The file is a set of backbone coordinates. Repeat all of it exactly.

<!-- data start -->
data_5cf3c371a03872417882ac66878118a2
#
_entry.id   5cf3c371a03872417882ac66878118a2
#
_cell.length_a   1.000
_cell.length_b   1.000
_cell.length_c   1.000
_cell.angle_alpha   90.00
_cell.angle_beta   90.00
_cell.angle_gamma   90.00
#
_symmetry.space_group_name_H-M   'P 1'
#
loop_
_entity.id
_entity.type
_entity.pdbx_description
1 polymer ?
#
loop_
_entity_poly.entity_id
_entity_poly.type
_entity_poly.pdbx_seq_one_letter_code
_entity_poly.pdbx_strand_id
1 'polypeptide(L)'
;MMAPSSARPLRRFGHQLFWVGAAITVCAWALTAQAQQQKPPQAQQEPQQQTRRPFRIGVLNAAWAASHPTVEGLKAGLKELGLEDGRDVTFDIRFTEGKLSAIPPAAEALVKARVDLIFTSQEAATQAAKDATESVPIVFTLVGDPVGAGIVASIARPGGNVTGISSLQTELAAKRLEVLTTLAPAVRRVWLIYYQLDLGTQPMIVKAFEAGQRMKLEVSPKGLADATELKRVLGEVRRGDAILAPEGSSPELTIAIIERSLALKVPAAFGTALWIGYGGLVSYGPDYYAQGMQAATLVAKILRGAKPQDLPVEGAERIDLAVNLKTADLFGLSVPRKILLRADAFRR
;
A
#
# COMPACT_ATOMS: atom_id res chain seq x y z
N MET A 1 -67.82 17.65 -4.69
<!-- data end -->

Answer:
data_5cf3c371a03872417882ac66878118a2
#
_entry.id   5cf3c371a03872417882ac66878118a2
#
_cell.length_a   1.000
_cell.length_b   1.000
_cell.length_c   1.000
_cell.angle_alpha   90.00
_cell.angle_beta   90.00
_cell.angle_gamma   90.00
#
_symmetry.space_group_name_H-M   'P 1'
#
loop_
_entity.id
_entity.type
_entity.pdbx_description
1 polymer ?
#
loop_
_entity_poly.entity_id
_entity_poly.type
_entity_poly.pdbx_seq_one_letter_code
_entity_poly.pdbx_strand_id
1 'polypeptide(L)'
;MMAPSSARPLRRFGHQLFWVGAAITVCAWALTAQAQQQKPPQAQQEPQQQTRRPFRIGVLNAAWAASHPTVEGLKAGLKELGLEDGRDVTFDIRFTEGKLSAIPPAAEALVKARVDLIFTSQEAATQAAKDATESVPIVFTLVGDPVGAGIVASIARPGGNVTGISSLQTELAAKRLEVLTTLAPAVRRVWLIYYQLDLGTQPMIVKAFEAGQRMKLEVSPKGLADATELKRVLGEVRRGDAILAPEGSSPELTIAIIERSLALKVPAAFGTALWIGYGGLVSYGPDYYAQGMQAATLVAKILRGAKPQDLPVEGAERIDLAVNLKTADLFGLSVPRKILLRADAFRR
;
A
#
# COMPACT_ATOMS: atom_id res chain seq x y z
N MET A 1 -67.82 17.65 -4.69